A new study, "UPS Pulse of the Online Shopper for Automotive Parts & Accessories Buyers," highlights new findings about online consumers that can help automotive aftermarket suppliers compete more effectively.
Knowledge can be the difference between you and your competition. The SEMA Market Research team works hard to provide you with the information needed to maintain a prosperous business. A variety of market research reports are available to SEMA members, most at no charge.
Did you know that street performance is the largest specialty-equipment market niche? Performance parts and accessories for sports cars and musclecars have shown the most sales growth over the last few years.
The search for marketplace information is never-ending. As the economy fluctuates, new technologies emerge and changing tastes shape sales, savvy industry professionals constantly look for indicators that will aid them in making business decisions based on more than mere supposition. While no one can accurately and consistently predict the course of things, knowing which way we’re going can confirm whether we’re facing a sunset or the dawn.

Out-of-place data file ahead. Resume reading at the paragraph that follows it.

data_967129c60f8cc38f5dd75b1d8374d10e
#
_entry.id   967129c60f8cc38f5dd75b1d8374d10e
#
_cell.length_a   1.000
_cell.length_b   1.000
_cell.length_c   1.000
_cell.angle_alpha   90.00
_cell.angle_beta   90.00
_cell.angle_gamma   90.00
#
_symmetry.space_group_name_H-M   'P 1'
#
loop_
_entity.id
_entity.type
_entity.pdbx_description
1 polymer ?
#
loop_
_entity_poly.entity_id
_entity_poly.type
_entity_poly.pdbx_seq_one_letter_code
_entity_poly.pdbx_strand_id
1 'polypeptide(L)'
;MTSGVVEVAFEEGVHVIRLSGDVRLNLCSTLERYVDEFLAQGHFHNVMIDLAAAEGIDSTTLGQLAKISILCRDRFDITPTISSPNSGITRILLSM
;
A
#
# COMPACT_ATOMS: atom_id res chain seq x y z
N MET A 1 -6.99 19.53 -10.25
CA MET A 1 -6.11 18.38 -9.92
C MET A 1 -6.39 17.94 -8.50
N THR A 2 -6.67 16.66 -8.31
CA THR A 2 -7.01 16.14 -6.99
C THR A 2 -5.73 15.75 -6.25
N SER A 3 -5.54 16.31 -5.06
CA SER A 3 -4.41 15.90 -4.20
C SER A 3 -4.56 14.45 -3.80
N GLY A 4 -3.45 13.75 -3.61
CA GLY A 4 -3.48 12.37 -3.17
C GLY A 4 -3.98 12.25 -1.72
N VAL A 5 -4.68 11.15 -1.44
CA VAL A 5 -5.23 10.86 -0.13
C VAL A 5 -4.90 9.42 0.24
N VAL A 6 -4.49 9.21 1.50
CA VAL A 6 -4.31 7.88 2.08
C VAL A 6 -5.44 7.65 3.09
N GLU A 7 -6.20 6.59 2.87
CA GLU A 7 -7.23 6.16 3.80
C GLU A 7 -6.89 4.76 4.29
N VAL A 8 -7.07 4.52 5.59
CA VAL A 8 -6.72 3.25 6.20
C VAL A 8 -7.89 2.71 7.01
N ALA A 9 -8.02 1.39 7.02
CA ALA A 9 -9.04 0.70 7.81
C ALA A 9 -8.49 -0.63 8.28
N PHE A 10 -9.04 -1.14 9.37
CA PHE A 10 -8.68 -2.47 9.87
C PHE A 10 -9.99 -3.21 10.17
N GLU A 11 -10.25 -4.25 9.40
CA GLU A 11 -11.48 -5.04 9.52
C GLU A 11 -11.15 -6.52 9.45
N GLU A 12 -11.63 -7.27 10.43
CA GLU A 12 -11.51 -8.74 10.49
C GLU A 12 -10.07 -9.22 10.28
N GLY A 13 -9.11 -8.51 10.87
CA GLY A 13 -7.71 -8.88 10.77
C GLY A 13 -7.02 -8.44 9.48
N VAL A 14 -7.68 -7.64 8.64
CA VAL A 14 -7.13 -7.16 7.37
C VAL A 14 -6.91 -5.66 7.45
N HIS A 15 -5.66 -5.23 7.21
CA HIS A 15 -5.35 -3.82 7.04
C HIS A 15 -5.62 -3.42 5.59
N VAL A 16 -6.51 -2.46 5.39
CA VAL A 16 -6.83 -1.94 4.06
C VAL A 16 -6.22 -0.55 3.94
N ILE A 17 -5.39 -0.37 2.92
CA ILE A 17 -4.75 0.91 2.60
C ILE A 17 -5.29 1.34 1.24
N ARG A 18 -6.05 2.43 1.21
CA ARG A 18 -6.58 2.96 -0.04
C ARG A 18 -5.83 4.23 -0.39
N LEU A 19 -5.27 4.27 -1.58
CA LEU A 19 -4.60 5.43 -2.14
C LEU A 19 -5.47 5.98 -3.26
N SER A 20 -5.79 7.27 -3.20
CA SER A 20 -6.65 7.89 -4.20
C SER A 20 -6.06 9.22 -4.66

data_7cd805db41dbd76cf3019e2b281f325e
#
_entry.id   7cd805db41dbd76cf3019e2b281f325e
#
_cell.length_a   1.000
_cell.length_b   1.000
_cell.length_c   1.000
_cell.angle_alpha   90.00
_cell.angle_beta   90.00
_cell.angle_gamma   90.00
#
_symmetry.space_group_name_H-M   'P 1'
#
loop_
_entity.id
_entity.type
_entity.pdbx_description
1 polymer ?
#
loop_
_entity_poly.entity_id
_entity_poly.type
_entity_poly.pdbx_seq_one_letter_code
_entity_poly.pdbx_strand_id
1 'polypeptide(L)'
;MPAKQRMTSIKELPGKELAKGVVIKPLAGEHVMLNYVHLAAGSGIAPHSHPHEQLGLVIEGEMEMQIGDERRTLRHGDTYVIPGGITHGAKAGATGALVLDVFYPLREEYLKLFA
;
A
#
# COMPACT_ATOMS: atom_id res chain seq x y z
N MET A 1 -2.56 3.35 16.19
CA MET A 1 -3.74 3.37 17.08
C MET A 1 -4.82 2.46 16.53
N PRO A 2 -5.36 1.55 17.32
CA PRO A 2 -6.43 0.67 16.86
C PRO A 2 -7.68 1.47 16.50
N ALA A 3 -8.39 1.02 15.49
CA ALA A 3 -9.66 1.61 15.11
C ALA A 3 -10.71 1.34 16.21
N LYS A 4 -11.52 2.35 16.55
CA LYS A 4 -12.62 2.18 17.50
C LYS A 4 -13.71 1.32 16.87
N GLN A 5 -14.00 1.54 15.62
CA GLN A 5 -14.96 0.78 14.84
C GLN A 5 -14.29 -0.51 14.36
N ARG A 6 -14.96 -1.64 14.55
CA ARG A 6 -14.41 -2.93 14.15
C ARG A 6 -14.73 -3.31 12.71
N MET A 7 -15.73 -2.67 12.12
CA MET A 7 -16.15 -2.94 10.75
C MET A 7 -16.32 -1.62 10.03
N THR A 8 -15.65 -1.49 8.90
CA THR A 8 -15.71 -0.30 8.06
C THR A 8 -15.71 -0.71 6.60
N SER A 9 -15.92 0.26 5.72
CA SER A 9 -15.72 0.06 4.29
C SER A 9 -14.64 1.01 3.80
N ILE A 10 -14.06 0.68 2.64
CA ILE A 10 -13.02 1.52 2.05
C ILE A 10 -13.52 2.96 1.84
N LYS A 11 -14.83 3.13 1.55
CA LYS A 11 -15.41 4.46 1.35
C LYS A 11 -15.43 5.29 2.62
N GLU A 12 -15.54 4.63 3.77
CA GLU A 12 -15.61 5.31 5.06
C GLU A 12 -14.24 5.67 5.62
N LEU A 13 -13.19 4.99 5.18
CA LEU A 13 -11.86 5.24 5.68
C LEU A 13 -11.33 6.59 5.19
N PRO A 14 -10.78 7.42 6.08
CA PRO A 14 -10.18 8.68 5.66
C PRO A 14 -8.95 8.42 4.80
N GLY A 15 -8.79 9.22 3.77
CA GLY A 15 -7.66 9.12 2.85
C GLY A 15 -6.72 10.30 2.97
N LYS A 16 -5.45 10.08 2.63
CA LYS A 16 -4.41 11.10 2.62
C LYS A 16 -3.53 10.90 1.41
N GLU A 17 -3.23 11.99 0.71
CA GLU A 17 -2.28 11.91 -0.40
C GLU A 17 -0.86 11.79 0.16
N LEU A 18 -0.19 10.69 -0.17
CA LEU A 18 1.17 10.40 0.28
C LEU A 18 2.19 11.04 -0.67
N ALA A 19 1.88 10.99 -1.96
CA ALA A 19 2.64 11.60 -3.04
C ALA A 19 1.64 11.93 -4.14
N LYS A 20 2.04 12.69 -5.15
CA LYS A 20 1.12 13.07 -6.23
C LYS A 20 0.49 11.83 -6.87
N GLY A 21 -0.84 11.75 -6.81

Anyone who has ever walked into a retail store knows that the number of car-care options available can be overwhelming, even to the most hardcore car guy.
Whether they be OEM “dollar vehicles” or shop display cars, the aftermarket loves to promote itself through project builds and other collectible autos.
Sales of automotive specialty-equipment products continue to climb, with sales in 2012 reaching $31 billion, according to the 2013 SEMA Annual Market Report. The figure represents a 4% increase over the previous year, and marks the third consecutive year of growth.
If you haven’t noticed by now, most gasoline sold in the United States now contains ethanol. In fact, more than 90% of all gasoline contains up to 10% ethanol. The Environment Protection Agency (EPA) has mandated that ethanol usage in fuel increase from nine billion gallons per year in 2008 to just less than 14 billion gallons in 2013.
Is enthusiasm for the automobile fading among today’s youth? It’s an
important question that more and more specialty-equipment veterans are
asking, because the answer holds vast and obvious implications for the
From manufacturers and distributors to jobbers and retailers, the automotive specialty-equipment industry is built around meeting consumers’ demands.